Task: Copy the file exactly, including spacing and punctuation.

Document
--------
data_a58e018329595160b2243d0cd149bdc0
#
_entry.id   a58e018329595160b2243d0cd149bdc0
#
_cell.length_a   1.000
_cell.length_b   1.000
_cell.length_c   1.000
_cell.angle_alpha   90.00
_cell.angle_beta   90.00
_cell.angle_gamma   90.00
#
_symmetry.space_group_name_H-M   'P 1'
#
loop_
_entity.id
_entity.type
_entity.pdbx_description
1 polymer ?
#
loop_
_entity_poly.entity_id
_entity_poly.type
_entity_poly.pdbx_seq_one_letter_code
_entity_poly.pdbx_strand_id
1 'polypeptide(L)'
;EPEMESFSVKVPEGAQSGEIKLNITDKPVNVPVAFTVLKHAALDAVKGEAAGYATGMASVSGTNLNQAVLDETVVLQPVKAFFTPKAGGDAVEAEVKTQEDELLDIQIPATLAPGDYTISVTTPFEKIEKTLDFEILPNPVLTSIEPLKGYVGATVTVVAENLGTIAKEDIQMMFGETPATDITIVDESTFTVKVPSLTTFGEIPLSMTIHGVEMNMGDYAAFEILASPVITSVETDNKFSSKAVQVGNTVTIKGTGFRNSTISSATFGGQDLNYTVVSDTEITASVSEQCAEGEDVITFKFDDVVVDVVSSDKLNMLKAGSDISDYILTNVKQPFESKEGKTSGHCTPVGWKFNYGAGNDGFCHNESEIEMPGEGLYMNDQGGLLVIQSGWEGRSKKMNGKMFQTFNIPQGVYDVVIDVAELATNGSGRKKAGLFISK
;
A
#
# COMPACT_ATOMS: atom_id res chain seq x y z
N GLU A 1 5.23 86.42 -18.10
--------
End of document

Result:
data_a58e018329595160b2243d0cd149bdc0
#
_entry.id   a58e018329595160b2243d0cd149bdc0
#
_cell.length_a   1.000
_cell.length_b   1.000
_cell.length_c   1.000
_cell.angle_alpha   90.00
_cell.angle_beta   90.00
_cell.angle_gamma   90.00
#
_symmetry.space_group_name_H-M   'P 1'
#
loop_
_entity.id
_entity.type
_entity.pdbx_description
1 polymer ?
#
loop_
_entity_poly.entity_id
_entity_poly.type
_entity_poly.pdbx_seq_one_letter_code
_entity_poly.pdbx_strand_id
1 'polypeptide(L)'
;EPEMESFSVKVPEGAQSGEIKLNITDKPVNVPVAFTVLKHAALDAVKGEAAGYATGMASVSGTNLNQAVLDETVVLQPVKAFFTPKAGGDAVEAEVKTQEDELLDIQIPATLAPGDYTISVTTPFEKIEKTLDFEILPNPVLTSIEPLKGYVGATVTVVAENLGTIAKEDIQMMFGETPATDITIVDESTFTVKVPSLTTFGEIPLSMTIHGVEMNMGDYAAFEILASPVITSVETDNKFSSKAVQVGNTVTIKGTGFRNSTISSATFGGQDLNYTVVSDTEITASVSEQCAEGEDVITFKFDDVVVDVVSSDKLNMLKAGSDISDYILTNVKQPFESKEGKTSGHCTPVGWKFNYGAGNDGFCHNESEIEMPGEGLYMNDQGGLLVIQSGWEGRSKKMNGKMFQTFNIPQGVYDVVIDVAELATNGSGRKKAGLFISK
;
A
#
# COMPACT_ATOMS: atom_id res chain seq x y z
N GLU A 1 5.23 86.42 -18.10